After my first discussion with the LDS missionaries I got a true introduction to anti-Mormon literature. But I didn’t get it from Anti-Mormons. In a quest to find better answers to my questions I started doing Internet searches. That’s how I came across FAIR, The Foundation for Apologetics Information and Research. FAIR is a Mormon apologetics organization that runs a website with answers to tough questions and used to run an internet message board (which is now independently run by the same people).
It was through FAIR that I found much more sophisticated and accurate arguments against the historicity of the Book of Mormon and the prophetic status of Joseph Smith. To be fair to FAIR (no pun intended) there are plenty of bad anti-Mormon arguments and some of the more popular ones are the bad ones. So I give them props for effectively dismissing the bad arguments. But the good arguments were only strengthened in my mind by the mediocre responses to them. It seemed the best FAIR could offer were arguments for people who already believed in Mormonism that either were distractions from the main point or appeals to why it didn’t matter. The other technique they employed quite a bit was to deny what Mormons have traditionally believe and claim that a new position is what the church/Book of Mormon/Joseph Smith had always taught.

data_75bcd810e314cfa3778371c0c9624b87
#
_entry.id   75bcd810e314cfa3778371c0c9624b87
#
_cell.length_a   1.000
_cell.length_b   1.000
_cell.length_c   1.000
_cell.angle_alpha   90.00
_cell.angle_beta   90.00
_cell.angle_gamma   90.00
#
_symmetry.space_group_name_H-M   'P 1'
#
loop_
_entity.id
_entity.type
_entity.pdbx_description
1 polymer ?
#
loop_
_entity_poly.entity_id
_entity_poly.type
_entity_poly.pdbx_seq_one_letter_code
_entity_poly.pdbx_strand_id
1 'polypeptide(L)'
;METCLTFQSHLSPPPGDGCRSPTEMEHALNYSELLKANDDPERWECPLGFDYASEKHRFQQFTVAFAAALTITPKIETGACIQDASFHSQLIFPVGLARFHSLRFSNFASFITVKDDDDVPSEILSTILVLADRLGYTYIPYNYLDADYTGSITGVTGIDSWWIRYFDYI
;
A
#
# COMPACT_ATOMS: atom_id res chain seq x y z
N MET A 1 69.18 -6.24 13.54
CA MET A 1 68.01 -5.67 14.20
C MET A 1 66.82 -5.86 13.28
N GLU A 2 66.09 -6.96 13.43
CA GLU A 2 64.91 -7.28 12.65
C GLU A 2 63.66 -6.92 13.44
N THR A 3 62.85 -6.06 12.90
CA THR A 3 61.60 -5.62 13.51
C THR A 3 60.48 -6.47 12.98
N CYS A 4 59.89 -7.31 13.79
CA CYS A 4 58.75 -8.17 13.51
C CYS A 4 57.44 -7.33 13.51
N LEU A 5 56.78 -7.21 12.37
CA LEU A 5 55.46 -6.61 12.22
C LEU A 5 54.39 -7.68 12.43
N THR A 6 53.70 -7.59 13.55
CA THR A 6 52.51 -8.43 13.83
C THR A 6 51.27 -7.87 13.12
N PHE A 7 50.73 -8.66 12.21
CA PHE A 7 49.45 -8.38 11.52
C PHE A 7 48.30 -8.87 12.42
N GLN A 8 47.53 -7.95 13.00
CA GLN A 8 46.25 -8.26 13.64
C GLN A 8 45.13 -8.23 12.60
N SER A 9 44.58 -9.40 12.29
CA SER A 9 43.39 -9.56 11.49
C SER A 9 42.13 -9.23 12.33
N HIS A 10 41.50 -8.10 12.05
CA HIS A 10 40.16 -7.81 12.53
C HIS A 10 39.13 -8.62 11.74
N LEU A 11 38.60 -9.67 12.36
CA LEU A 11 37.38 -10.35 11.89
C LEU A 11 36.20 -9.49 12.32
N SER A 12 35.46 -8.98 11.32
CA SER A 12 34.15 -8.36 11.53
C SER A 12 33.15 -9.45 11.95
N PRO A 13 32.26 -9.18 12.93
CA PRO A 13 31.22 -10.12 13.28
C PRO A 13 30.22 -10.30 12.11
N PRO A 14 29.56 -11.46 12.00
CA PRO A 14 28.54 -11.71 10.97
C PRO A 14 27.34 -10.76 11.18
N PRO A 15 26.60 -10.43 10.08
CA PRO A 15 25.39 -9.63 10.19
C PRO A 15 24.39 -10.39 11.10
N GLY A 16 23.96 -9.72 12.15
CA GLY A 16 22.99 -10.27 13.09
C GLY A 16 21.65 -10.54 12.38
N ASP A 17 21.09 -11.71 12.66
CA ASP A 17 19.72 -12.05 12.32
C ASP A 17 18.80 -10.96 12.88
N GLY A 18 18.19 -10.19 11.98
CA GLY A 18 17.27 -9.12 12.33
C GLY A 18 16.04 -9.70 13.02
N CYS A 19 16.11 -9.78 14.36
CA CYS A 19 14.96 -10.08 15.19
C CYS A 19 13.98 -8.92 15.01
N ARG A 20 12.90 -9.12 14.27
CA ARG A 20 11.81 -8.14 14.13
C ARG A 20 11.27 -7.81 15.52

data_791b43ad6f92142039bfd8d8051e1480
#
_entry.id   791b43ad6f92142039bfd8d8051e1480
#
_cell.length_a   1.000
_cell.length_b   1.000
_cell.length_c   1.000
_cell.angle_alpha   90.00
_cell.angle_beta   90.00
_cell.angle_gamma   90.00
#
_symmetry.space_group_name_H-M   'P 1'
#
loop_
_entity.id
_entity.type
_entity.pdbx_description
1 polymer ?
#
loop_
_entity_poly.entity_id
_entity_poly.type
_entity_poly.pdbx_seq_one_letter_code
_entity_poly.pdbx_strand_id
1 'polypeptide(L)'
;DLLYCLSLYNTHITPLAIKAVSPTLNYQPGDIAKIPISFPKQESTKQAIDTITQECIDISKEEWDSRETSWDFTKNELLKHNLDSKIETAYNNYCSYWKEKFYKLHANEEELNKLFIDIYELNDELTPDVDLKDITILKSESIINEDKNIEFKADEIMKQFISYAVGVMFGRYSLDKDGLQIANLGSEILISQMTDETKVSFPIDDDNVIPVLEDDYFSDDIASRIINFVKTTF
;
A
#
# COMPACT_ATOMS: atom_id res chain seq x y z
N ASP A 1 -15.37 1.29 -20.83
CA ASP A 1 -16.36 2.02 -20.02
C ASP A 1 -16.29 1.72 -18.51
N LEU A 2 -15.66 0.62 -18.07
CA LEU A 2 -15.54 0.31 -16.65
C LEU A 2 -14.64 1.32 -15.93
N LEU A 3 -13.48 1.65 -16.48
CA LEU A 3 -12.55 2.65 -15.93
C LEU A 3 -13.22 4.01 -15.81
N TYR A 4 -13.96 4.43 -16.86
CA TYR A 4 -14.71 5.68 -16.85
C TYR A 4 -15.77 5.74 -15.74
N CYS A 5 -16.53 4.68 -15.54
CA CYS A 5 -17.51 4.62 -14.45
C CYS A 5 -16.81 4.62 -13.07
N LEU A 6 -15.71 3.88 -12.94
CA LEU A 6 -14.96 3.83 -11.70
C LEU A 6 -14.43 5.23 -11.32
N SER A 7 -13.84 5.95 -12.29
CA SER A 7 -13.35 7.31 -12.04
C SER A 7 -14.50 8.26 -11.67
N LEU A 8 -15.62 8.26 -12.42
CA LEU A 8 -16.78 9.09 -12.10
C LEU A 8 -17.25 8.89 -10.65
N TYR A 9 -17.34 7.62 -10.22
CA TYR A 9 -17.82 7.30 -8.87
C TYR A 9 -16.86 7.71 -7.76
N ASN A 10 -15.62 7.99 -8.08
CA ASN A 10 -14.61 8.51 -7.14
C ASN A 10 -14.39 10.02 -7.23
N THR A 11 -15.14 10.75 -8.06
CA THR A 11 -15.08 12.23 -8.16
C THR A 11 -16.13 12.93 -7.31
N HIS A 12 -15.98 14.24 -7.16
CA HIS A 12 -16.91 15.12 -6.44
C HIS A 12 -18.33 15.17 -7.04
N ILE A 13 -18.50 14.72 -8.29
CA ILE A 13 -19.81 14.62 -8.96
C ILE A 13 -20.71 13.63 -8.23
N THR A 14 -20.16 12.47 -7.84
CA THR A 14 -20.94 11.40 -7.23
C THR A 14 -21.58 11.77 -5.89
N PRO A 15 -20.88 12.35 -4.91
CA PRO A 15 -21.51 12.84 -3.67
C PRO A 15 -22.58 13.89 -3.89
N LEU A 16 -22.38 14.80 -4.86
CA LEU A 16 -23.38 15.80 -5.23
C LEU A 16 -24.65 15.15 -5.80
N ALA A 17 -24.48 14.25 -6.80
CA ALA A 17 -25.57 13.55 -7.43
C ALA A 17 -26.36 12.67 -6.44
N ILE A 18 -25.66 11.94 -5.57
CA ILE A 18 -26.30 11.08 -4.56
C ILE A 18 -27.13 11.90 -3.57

The missionaries didn’t come around for a couple of weeks. I think they were discouraged and wrote me off of their prospect list.
They did tell me that one of the reasons no one seemed all that interested in President Hinckley’s talk at the temple dedication was that they hear him twice a year during General Conference. So it wasn’t all that novel to the average Mormon. General Conference happened to roll around in this time, so I decided to tune in for a little bit. I think I caught the tail end of the first day. President Hinckley implored the listening audience to encourage their friends and neighbors to tune in for the next day’s session. Within 30 minutes of hearing those words I got a call from one of the missionaries.
In our conversation I asked if I could visit a Sunday service with them. I also asked if they would be interested in visiting my church in return. (we have a Saturday night service so I knew that they wouldn’t have to miss their own service to attend mine). The missionaries agreed and we began to make plans. . .